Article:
Live News Update: Hundreds evacuated due to wildfires in China’s drought-stricken Chongqing

Live News Update: Hundreds evacuated due to wildfires in China’s drought-stricken Chongqing

The growth of factory production in Japan reached the lowest level in the last 19 months

Au Jibun Bank’s manufacturing PMI fell to 51.0 in August from 52.1 in July © Reuters

Japan’s factory growth slowed to its lowest level since January 2021 as manufacturers were hit by weakening global demand, rising costs and continued coronavirus outbreaks.

Au Jibun Bank’s purchasing managers’ index for Japan’s manufacturing sector fell to 51.0 in August from 52.1 in July, preliminary readings showed.

New orders fell at the fastest pace in nearly two years. Usamah Bhatti, economist at S&P Global Market Intelligence, said this was particularly worrying and pointed to further weakness to come.

However, he added that there was a positive sign in the data, with the rate of input cost inflation decreasing.

The services PMI fell to 49.2 from 50.3, decreasing for the first time since March. A reading below 50 for the index, which measures business activity, represents a contraction.

Darren Tay, Japan analyst at Capital Economics, said the sector was still “bearing the brunt”. record rates Covid-19 infection in Japan.

Hundreds of people have been evacuated due to forest fires in China’s drought-stricken Chongqing

Live News Update: Hundreds evacuated due to wildfires in China’s drought-stricken Chongqing

The central pier of the Qianximen Bridge stands exposed on the bed of the Jialing River, a tributary of the Yangtze, in Chongqing last week © Thomas Peter/Reuters

More than 1,500 people have been evacuated after wildfires hit southwest China’s Chongqing municipality, which is in the midst of a record heat wave and devastating drought.

According to the authorities, the fires engulfed at least four districts in the municipality, and 5,000 rescuers were sent to help. Chongqing, which has a population of over 30 million, is the largest financial center in southwest China.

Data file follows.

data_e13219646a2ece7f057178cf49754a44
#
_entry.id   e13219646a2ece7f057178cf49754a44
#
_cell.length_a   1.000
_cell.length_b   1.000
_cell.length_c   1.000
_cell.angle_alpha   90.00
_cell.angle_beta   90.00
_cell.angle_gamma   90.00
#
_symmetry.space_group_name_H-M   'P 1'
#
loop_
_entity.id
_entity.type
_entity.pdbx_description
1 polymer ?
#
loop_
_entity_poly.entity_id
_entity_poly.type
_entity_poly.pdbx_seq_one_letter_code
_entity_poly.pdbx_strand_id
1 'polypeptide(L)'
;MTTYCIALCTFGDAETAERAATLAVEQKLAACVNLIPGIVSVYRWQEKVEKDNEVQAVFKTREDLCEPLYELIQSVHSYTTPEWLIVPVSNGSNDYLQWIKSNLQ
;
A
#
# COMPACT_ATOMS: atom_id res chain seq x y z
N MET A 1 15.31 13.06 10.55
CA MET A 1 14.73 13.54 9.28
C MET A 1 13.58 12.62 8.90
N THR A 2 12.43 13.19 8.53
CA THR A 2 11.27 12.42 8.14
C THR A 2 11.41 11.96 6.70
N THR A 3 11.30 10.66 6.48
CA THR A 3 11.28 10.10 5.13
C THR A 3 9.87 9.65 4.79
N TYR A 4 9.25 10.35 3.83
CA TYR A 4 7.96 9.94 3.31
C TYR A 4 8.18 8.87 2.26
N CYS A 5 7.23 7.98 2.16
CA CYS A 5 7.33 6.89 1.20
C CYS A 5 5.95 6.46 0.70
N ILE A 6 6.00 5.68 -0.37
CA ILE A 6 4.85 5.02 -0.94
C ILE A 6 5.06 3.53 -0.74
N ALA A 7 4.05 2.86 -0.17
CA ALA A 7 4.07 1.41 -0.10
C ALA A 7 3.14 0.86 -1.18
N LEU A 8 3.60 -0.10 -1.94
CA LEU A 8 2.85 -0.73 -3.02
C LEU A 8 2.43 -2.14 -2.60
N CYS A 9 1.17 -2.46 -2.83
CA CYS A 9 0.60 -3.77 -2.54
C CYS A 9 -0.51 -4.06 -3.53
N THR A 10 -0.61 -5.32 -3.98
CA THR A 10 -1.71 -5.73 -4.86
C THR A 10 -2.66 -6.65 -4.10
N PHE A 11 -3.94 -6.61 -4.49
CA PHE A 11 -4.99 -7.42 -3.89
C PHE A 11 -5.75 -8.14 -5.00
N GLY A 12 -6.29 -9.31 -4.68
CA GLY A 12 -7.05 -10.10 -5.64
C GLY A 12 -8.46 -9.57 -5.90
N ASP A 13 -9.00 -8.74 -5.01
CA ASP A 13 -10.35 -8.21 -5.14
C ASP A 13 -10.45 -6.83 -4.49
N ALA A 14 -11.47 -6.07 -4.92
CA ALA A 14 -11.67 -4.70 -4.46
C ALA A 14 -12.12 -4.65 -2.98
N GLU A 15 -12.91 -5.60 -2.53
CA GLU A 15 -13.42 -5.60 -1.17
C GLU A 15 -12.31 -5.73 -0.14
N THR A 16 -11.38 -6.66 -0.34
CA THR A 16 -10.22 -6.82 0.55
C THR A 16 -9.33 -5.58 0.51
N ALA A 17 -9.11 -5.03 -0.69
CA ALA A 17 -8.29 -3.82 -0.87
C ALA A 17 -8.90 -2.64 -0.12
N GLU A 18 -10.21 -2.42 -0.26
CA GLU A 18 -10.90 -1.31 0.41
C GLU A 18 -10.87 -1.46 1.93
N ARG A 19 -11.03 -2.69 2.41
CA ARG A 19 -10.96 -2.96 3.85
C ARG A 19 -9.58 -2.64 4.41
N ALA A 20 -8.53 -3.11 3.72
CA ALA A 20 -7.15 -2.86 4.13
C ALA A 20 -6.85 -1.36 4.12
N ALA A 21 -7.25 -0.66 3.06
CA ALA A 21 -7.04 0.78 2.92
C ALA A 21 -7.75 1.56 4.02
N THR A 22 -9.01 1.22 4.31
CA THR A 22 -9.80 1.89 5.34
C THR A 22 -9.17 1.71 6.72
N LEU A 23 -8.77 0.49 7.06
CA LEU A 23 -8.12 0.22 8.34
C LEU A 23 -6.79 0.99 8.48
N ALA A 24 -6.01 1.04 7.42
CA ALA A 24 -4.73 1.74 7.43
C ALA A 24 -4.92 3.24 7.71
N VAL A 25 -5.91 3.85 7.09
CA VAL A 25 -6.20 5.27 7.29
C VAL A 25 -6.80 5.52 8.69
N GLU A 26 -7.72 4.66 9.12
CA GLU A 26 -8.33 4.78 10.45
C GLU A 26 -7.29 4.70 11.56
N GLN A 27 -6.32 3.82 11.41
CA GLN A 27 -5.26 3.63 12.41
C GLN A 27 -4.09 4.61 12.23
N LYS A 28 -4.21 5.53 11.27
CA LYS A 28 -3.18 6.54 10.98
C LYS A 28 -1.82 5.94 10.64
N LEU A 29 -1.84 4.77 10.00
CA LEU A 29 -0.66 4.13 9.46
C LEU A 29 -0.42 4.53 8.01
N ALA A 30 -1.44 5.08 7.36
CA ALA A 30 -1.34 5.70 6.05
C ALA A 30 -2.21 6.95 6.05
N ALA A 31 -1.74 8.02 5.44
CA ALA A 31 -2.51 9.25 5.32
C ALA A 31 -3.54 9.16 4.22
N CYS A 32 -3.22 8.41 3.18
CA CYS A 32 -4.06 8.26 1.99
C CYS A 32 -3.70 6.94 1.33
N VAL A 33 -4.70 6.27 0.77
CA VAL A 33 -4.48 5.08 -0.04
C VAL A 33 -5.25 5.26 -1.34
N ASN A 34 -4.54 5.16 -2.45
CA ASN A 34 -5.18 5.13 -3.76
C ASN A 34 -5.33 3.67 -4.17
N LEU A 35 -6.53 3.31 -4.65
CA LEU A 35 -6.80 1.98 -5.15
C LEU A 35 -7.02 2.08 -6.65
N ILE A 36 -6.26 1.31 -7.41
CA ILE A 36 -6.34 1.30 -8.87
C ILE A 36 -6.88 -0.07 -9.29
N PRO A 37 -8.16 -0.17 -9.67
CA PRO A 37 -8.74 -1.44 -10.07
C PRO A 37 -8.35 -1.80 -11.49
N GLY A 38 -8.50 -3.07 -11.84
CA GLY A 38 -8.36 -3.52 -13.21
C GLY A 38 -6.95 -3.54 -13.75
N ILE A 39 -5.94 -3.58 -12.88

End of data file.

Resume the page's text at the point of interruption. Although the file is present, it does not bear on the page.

A months-long heat wave sent Chengdu to a high of 43.4C on Sunday, and the drought has drained rivers and dams in neighboring Hubei and Sichuan provinces, which rely on hydroelectric power.

Officials in Sichuan have extended an order for industrial power users, including lithium battery and solar panel makers, to shut down their power plants until at least Aug. 25 to conserve energy.

What to watch in Asia today

economy: S&P Global and IHS Markit release data on manufacturing sector strength in Japan and other regions, due to supply chain disruptions continue to stifle production around the world.

Corporate results: Chinese e-commerce group JD.com reports second quarter results, four months after founder Richard Liu resigned as CEO and became the latest entrepreneur to step down amid Beijing’s campaign to rein in the tech industry. Social media app Kuaishou, a competitor to TikTok in China, also reports results for the quarter to June.

Markets: Asian stocks had a mixed opening, with futures for Hong Kong’s Hang Seng index up but Japan’s Topix and Australia’s ASX down. Globally, stocks fell on Monday on concerns that central bank officials will adopt a hawkish tone at this week’s summit, with US stocks suffering their the biggest drop in the last two months.

Elon Musk is challenging Twitter co-founder Jack Dorsey to a takeover battle

Live News Update: Hundreds evacuated due to wildfires in China’s drought-stricken Chongqing

Jack Dorsey, pictured, previously described Elon Musk as “the only solution I believe in” to solve Twitter’s problems © AFP via Getty Images

Elon Musk has called out Twitter co-founder Jack Dorsey over his communications with the social network’s executives regarding the proliferation of fake or bot accounts on the platform.

Submitting on Monday comes as part of it Musk’s legal battle to back out of its $44 billion deal to buy the company, primarily over what Tesla’s CEO claims is a misrepresentation of the number of active Twitter users.